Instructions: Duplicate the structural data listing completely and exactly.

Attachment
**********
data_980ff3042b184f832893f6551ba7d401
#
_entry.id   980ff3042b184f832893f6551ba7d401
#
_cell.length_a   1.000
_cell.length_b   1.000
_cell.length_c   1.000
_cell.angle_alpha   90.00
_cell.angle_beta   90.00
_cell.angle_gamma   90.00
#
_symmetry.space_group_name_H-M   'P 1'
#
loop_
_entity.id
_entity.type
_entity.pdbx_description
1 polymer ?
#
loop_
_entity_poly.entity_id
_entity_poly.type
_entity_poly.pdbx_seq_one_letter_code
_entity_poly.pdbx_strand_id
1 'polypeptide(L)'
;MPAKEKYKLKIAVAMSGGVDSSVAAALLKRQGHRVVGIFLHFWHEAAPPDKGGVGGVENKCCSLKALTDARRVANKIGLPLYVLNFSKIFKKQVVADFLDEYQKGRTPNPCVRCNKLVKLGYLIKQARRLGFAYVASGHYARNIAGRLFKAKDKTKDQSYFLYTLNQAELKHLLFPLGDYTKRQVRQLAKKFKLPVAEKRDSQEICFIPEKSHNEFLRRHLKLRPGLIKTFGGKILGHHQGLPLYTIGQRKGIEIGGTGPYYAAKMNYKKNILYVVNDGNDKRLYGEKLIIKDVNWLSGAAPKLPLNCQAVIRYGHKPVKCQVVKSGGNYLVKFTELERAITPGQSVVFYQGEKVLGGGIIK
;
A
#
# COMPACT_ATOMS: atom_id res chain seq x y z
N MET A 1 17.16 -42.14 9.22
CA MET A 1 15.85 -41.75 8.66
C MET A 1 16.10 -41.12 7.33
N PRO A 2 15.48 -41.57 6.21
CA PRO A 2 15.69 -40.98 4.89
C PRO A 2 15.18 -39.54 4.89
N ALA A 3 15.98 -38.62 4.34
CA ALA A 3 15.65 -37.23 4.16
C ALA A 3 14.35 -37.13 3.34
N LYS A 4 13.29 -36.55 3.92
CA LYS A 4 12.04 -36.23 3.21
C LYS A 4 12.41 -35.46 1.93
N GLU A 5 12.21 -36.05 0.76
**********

data_980ff3042b184f832893f6551ba7d401
#
_entry.id   980ff3042b184f832893f6551ba7d401
#
_cell.length_a   1.000
_cell.length_b   1.000
_cell.length_c   1.000
_cell.angle_alpha   90.00
_cell.angle_beta   90.00
_cell.angle_gamma   90.00
#
_symmetry.space_group_name_H-M   'P 1'
#
loop_
_entity.id
_entity.type
_entity.pdbx_description
1 polymer ?
#
loop_
_entity_poly.entity_id
_entity_poly.type
_entity_poly.pdbx_seq_one_letter_code
_entity_poly.pdbx_strand_id
1 'polypeptide(L)'
;MPAKEKYKLKIAVAMSGGVDSSVAAALLKRQGHRVVGIFLHFWHEAAPPDKGGVGGVENKCCSLKALTDARRVANKIGLPLYVLNFSKIFKKQVVADFLDEYQKGRTPNPCVRCNKLVKLGYLIKQARRLGFAYVASGHYARNIAGRLFKAKDKTKDQSYFLYTLNQAELKHLLFPLGDYTKRQVRQLAKKFKLPVAEKRDSQEICFIPEKSHNEFLRRHLKLRPGLIKTFGGKILGHHQGLPLYTIGQRKGIEIGGTGPYYAAKMNYKKNILYVVNDGNDKRLYGEKLIIKDVNWLSGAAPKLPLNCQAVIRYGHKPVKCQVVKSGGNYLVKFTELERAITPGQSVVFYQGEKVLGGGIIK
;
A
#
# COMPACT_ATOMS: atom_id res chain seq x y z
N MET A 1 17.16 -42.14 9.22
CA MET A 1 15.85 -41.75 8.66
C MET A 1 16.10 -41.12 7.33
N PRO A 2 15.48 -41.57 6.21
CA PRO A 2 15.69 -40.98 4.89
C PRO A 2 15.18 -39.54 4.89
N ALA A 3 15.98 -38.62 4.34
CA ALA A 3 15.65 -37.23 4.16
C ALA A 3 14.35 -37.13 3.34
N LYS A 4 13.29 -36.55 3.92
CA LYS A 4 12.04 -36.23 3.21
C LYS A 4 12.41 -35.46 1.93
N GLU A 5 12.21 -36.05 0.76